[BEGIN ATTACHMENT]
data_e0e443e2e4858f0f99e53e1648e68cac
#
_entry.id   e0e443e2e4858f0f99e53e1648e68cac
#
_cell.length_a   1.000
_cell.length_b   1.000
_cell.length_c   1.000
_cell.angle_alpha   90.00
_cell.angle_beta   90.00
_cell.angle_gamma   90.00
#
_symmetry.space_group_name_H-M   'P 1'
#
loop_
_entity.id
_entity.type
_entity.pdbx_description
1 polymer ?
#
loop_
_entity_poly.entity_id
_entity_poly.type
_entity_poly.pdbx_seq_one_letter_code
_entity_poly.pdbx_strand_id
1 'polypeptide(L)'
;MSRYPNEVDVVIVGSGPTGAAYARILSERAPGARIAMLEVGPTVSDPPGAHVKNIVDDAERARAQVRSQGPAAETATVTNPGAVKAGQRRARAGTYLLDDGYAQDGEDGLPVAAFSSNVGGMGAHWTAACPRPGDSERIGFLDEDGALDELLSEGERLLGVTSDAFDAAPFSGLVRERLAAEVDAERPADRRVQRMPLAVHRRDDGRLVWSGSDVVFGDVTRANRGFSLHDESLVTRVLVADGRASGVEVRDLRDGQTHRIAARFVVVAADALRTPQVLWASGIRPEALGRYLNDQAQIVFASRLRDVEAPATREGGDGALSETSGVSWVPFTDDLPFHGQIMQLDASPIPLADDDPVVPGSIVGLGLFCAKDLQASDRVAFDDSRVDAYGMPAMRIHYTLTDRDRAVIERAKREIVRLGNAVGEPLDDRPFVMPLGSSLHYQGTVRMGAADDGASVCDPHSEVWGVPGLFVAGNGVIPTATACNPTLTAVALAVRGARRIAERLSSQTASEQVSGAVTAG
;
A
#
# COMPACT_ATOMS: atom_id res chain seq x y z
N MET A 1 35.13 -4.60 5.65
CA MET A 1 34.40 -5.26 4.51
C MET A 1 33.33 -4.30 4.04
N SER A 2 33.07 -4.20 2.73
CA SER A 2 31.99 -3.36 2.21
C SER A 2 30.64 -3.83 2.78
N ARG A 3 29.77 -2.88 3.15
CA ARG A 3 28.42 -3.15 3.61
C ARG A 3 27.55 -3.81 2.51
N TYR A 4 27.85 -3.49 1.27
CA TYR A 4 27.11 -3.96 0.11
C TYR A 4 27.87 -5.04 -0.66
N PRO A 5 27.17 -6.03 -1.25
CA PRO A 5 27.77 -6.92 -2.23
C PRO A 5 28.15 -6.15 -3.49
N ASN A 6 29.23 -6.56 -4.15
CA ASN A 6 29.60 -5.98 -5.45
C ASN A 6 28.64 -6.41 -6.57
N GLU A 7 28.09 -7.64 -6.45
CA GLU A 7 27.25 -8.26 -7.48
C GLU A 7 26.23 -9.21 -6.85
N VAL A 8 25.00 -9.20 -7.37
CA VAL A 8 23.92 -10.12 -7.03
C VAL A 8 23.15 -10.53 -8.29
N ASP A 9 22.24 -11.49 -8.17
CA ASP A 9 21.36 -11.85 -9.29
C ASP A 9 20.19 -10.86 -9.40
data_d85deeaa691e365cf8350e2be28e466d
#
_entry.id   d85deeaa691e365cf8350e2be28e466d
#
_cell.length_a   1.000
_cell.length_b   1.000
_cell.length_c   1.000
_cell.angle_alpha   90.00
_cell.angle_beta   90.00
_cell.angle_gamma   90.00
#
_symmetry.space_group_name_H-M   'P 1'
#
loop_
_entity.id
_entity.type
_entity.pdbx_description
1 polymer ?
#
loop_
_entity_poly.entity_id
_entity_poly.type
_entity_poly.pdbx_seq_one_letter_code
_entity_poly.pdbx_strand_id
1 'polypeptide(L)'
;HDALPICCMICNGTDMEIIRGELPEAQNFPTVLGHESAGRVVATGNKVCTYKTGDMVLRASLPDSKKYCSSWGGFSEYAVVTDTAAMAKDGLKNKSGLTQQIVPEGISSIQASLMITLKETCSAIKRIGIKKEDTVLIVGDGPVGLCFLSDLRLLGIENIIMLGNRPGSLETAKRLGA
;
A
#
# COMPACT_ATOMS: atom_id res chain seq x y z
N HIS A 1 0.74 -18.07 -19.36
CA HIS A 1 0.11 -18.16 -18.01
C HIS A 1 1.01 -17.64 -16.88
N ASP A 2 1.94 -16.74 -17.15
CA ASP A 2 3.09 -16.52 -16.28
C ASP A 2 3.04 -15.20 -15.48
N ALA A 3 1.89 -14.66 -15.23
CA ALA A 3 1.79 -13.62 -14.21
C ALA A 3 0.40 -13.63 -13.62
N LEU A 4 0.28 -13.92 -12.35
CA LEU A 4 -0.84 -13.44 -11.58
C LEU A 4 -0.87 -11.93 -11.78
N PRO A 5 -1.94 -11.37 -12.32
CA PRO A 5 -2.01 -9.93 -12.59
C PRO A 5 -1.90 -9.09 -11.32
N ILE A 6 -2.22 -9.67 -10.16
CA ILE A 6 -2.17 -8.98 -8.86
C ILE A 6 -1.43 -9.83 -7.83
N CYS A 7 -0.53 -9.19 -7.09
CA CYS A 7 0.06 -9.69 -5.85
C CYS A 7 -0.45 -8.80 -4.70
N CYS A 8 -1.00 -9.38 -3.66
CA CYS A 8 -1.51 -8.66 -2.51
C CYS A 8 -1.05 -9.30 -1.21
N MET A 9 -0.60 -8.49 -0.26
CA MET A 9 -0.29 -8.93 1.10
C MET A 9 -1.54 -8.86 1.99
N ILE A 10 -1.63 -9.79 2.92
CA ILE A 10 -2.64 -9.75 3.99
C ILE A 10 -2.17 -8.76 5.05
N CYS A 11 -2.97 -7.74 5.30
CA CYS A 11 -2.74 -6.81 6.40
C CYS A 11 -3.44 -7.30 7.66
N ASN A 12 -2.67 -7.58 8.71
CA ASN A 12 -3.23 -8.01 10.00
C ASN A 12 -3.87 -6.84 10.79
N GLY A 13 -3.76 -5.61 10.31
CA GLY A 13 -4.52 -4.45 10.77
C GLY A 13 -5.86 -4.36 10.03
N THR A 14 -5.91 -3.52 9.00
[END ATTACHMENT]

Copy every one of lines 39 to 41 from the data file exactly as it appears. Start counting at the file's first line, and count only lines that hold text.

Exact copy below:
C ARG A 3 27.55 -3.81 2.51
N TYR A 4 27.85 -3.49 1.27
CA TYR A 4 27.11 -3.96 0.11